(2) 4.6.3. The character of the rest of the site should be based around a new accessible public open space. The open space should be large enough for active recreation and be welcoming for all of the community.
(4) 4.6.4. The buildings to the west of the open space should typically be 4-6 storey flat blocks, with the potential for houses to be mixed in. The northern most part of the site has the potential for a marker building.
(1) 4.6.5. The buildings to the east of the open space should typically be 2-3 storey houses with rear gardens. Street trees should be considered for the entrance to the site from Cromwell Road and on the east side of the open space.
4.7. Sustainability (Figures 137 - 142)
(6) 4.7.1. Site-wide sustainability
Creating a sustainable development should be a priority underpinning the redevelopment of the Ridgeons site. A site wide approach should be employed to address environmental, social and economic issues. Development should comply with the Cambridge Sustainable Design and Construction SPD and propose strategies for the following relevant issues:
- Health and well-being of future residents
- Energy efficiency of new buildings
- Design for climate change
- Water use
- Flood mitigation - SUDs
- Use of materials and resources
- Waste and recycling
- Employment opportunities
- Transport and mobility
(1) 4.7.2. Specific strategies that could be considered for the site include:
- Mitigation of overheating in flats and taking measures to improve internal thermal comfort.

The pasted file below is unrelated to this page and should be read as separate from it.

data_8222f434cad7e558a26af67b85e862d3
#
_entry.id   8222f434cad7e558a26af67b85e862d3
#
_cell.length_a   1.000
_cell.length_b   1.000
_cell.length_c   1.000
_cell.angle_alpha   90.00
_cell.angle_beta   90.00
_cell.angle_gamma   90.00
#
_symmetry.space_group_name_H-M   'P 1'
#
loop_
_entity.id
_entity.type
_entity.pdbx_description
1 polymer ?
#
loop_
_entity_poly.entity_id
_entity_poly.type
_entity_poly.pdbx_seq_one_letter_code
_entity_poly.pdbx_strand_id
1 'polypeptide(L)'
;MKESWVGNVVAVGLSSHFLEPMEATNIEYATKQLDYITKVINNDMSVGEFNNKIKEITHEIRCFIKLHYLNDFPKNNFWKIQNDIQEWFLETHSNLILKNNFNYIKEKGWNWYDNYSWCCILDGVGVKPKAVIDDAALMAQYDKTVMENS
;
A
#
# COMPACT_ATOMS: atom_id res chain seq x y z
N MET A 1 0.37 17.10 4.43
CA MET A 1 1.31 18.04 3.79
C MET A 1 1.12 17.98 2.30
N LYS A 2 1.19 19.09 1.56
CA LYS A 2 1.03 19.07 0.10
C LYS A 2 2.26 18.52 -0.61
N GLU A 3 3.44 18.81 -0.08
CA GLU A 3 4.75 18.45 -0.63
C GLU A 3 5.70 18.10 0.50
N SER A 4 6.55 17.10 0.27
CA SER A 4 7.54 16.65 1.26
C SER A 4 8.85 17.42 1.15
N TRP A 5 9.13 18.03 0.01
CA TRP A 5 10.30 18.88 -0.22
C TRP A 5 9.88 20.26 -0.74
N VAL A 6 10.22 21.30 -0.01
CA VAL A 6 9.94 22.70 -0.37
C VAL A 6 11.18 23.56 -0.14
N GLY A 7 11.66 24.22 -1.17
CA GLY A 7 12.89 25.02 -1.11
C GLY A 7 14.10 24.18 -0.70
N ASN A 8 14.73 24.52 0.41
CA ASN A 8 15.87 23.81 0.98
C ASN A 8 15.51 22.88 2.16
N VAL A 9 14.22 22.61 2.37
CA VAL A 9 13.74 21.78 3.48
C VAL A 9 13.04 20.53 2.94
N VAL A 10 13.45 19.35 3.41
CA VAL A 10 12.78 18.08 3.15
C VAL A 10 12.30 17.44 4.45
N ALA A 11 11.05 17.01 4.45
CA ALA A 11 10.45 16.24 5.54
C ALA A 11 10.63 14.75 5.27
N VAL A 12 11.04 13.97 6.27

- Water sensitive urban design such as sustainable drainage features like swales, rain gardens, ponds and rills could be designed into the open space and landscape.
4.7.3. Other sections of this document are also relevant to the wider agenda of sustainability.
(4) 4.7.4. Ecology
There are many opportunities for enhancing the ecology and biodiversity of the site which currently has a very low ecological value. Initiatives should be developed in the context of wider plans for improvements to ecology and biodiversity.
Initiatives that could be considered are:
- Tree and other planting where appropriate
- Water resources in association with SUDs and landscape features where possible
- Nesting opportunities for a variety of bird and bat species
- Habitats for insects
(2) 4.7.5. Flat and low pitched roofs could provide an opportunity to improve the ecology of the site and contribute to the general increase in biodiversity. Both green and brown roofs with local species of flora might be desirable. The installation of photovoltaics over green roofs is also possible as the shade will add variety to the environmental conditions.
(2) 4.7.6. Opportunities for the creation of green walls comprising climbing plants could be explored in north and east facing walls to provide nectar sources for invertebrates and cover and night roosting sites for birds. Initiatives that link the provision of ecological enhancements with the public art strategy could also be explored.
4.8. Planning Obligations
(2) 4.8.1. The development is likely to result in increased demands for community infrastructure such as public open space, sports, health and community facilities and additional school and nursery places. Some of these demands will be met on site and others via commuted sums to provide new or enhanced infrastructure off site. It is also possible that in addition to the provision of the Chisholm Trail through the site, other transport improvements will be needed off site. Waste and Recycling facilities may also need to be secured. Planning Obligations via a Section 106 agreement will be needed to deliver this infrastructure. The full list and scope of these Planning Obligations will be defined through the consideration of the planning application(s).